We have a total of 162 different countries in our data and each platform has the United States streaming the most movies. Hence for better comparison of the difference in percentages of content streamed, we can take a look at the top 5 streaming countries for each platform by applying the sort_values function.

For Netflix, the top 5 streaming countries are France, Canada, United Kingdom, India and United States. US streams the most movies with a count of 1622 on Netflix.

For Disney+, the top 5 streaming countries are France, Australia, Canada, United Kingdom and United States. Again, US streams the most movies with a count of 533 on Disney+.

For Hulu, the top 5 streaming countries are Germany, France, Canada, United Kingdom and United States. US streams the most movies with a count of 639 on Hulu.

For Prime Video, the top 5 streaming countries are France, India, Canada, United Kingdom and United States. US again streams the most movies with a count of 7508.

In each streaming platform’s pie chart it can be observed by how much more United States streams movies digitally in comparison to the top 5 countries. United States is a rising movie producing country and has the most movies on each platform.

It can be argued that we have limited our analysis to 5 countries out of a total of 162 present in the data so the observations in the pie chart are not 100% accurate. However plotting all the 162 countries on the pie chart would have only cluttered the visualisations. The pie charts compares the 4 platforms across the 5 countries by giving us the movie streaming percentages which shows that USA has the highest percentage of movies streamed across all the four platforms.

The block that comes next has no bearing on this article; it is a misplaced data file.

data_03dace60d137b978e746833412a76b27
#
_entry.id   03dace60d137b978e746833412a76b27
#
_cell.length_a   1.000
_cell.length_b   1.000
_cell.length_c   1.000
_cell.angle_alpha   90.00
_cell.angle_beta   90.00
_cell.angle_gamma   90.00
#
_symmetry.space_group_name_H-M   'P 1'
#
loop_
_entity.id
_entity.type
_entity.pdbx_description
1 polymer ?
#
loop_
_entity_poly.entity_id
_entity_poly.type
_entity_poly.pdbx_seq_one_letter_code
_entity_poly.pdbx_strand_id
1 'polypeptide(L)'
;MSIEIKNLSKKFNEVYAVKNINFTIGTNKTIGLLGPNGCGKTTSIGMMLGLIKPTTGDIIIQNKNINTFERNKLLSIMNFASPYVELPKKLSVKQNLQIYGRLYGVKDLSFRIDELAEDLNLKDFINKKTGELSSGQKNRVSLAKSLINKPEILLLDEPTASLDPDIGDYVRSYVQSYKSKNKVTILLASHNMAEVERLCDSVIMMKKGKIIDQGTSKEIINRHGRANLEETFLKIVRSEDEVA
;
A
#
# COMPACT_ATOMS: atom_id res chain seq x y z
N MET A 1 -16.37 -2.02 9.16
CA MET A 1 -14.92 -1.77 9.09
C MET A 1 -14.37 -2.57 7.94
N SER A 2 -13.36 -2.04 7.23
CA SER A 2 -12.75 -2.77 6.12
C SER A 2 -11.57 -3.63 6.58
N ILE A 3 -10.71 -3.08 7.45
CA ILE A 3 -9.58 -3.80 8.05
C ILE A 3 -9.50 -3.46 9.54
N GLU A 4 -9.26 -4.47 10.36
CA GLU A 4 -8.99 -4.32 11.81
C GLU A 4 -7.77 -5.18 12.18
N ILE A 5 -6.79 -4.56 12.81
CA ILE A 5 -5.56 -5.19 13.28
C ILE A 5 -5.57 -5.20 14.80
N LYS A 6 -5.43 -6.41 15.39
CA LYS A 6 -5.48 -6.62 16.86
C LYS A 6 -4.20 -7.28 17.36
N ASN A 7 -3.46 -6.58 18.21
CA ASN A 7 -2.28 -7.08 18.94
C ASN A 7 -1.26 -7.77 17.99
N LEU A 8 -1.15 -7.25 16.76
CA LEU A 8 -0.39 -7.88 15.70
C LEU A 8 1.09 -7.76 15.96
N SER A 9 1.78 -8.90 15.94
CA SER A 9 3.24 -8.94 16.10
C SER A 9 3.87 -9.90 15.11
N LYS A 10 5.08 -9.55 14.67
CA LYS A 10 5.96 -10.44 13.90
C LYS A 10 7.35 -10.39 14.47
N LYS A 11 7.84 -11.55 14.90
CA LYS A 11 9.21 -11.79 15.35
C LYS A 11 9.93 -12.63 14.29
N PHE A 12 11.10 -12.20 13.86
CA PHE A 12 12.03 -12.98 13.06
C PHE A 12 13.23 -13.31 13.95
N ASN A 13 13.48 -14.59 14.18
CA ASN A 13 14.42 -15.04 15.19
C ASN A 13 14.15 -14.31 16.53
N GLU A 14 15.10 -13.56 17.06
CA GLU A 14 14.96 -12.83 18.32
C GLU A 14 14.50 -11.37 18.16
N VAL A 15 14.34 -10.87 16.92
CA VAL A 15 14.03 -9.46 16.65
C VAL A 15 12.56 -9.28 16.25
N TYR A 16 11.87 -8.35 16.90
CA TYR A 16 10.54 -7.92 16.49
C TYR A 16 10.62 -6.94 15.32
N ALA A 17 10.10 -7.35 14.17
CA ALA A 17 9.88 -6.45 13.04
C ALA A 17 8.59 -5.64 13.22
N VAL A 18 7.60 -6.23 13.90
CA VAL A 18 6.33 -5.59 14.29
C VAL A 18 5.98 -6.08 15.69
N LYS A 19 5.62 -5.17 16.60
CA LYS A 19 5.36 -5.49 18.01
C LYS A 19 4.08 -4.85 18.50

**Which platform appeals to what age group the most?**

There is a general perception that most of the content available on digital platform targets audience that is 18+. Let’s find out if that’s actually the case.

We will be using separate data for all four of the platforms available to us and then we’ll be able to find that which platform appeals to what age group the most. For this purpose we generated tables for all our platforms. In the tables given below; **1** refers to the number of movies that are available for the specific age group in the given platform and **0 **refers to the number of movies that are not available for the specific age group in the given platform.